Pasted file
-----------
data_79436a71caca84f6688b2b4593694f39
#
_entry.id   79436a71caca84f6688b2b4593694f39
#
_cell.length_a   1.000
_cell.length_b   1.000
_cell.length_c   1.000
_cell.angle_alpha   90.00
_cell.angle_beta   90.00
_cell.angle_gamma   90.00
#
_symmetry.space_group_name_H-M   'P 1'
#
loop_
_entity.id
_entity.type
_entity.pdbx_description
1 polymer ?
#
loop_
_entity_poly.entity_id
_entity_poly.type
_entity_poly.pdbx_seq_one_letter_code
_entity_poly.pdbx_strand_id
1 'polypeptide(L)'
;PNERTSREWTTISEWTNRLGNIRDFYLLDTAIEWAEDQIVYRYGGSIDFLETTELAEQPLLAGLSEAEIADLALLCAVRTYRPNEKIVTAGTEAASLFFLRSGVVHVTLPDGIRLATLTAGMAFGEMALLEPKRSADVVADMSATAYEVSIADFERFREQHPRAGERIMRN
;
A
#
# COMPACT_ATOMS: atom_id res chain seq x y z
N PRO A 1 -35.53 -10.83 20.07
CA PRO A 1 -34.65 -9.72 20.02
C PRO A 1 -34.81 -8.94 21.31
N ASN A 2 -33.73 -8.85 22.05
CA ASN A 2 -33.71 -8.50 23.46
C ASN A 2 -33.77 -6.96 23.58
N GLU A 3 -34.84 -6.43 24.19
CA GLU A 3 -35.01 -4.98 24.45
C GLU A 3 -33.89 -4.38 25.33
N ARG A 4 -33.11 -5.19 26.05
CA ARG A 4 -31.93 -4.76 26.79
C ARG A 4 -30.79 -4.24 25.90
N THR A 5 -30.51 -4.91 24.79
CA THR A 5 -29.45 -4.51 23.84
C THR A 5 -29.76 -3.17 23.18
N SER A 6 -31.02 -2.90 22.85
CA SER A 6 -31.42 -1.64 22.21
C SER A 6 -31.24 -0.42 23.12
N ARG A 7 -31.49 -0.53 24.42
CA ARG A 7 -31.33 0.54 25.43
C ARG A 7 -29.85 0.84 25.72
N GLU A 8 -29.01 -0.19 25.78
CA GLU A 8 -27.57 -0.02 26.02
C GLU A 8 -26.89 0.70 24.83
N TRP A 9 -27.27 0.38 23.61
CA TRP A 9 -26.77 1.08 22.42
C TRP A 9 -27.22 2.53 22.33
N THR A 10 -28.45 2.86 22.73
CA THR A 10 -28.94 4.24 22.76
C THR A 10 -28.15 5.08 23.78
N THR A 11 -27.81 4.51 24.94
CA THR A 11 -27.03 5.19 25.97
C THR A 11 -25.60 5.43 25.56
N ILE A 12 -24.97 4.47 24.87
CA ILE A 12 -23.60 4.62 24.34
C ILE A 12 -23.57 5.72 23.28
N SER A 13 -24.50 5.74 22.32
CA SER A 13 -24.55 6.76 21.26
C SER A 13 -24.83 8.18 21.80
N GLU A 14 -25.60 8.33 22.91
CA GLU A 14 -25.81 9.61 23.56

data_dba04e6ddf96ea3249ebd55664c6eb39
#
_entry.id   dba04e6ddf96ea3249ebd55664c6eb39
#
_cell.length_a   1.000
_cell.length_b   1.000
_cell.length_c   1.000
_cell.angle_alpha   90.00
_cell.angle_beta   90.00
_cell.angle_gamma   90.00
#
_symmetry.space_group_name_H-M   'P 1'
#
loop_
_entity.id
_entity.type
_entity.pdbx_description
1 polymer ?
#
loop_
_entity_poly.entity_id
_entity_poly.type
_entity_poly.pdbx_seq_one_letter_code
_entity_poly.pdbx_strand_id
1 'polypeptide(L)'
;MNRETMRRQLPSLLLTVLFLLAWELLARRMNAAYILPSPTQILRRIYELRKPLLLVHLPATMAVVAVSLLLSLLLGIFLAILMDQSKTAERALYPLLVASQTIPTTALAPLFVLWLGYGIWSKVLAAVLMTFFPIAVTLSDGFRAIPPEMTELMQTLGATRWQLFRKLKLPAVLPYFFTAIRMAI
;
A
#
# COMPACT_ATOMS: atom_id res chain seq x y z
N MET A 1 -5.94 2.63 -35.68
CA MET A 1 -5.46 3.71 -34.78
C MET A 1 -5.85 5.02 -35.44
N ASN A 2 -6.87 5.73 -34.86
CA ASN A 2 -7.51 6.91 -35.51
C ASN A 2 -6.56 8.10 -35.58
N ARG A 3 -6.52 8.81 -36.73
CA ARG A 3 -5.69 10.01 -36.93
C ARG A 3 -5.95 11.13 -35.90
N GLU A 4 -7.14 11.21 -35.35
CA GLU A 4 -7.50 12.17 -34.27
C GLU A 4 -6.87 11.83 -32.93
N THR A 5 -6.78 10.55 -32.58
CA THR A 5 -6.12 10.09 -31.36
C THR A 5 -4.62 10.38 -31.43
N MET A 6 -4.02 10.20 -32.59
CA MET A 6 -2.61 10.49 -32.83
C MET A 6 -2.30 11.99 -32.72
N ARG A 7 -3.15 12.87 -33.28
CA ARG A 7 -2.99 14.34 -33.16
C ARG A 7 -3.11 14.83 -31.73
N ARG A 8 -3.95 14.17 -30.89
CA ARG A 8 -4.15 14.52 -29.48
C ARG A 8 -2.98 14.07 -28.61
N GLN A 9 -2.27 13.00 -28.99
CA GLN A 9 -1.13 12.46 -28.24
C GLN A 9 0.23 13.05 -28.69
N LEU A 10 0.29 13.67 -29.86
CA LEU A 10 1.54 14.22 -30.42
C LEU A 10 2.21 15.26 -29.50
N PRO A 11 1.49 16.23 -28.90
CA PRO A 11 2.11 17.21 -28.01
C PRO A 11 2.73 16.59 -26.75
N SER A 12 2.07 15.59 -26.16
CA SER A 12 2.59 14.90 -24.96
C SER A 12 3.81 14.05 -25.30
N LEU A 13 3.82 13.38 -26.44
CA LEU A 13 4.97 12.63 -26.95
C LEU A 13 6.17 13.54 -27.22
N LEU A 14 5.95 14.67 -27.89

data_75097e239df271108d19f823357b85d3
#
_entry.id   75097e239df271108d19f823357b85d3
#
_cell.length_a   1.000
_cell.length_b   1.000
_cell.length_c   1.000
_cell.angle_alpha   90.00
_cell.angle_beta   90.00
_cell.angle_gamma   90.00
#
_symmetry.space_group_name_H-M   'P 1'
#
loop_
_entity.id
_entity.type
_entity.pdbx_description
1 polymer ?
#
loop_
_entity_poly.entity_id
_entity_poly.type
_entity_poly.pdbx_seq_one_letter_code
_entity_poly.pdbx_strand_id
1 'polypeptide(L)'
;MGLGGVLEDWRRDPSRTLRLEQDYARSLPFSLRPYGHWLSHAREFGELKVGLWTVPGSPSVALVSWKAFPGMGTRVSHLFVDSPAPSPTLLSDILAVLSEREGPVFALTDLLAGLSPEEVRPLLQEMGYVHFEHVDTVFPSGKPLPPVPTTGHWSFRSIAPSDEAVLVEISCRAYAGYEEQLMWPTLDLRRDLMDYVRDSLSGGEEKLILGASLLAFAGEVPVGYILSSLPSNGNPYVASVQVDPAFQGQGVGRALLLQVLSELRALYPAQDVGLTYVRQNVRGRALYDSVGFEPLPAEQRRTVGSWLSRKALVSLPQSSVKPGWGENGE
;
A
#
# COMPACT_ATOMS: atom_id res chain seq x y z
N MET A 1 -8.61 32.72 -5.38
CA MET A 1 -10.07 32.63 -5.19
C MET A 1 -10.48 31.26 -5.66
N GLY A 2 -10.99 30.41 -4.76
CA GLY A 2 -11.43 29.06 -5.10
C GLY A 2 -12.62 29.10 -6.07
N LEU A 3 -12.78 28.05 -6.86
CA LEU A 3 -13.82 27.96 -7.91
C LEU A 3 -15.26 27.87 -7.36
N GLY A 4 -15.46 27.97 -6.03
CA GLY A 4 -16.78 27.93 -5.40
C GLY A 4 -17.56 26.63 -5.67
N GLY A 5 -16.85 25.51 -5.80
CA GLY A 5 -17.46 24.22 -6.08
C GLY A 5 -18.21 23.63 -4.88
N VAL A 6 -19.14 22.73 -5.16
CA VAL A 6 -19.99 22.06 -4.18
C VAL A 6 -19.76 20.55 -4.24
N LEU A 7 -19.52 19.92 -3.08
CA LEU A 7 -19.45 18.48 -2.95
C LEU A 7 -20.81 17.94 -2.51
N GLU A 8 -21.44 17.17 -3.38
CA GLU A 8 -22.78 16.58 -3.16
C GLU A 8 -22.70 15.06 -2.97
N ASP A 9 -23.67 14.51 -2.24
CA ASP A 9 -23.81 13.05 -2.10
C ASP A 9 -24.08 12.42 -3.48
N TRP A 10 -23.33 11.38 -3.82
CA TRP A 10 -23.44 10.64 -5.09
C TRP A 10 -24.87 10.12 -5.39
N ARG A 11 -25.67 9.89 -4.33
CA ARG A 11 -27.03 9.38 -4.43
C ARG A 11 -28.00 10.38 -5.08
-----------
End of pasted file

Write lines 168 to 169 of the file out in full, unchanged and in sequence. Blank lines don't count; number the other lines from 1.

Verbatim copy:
;
A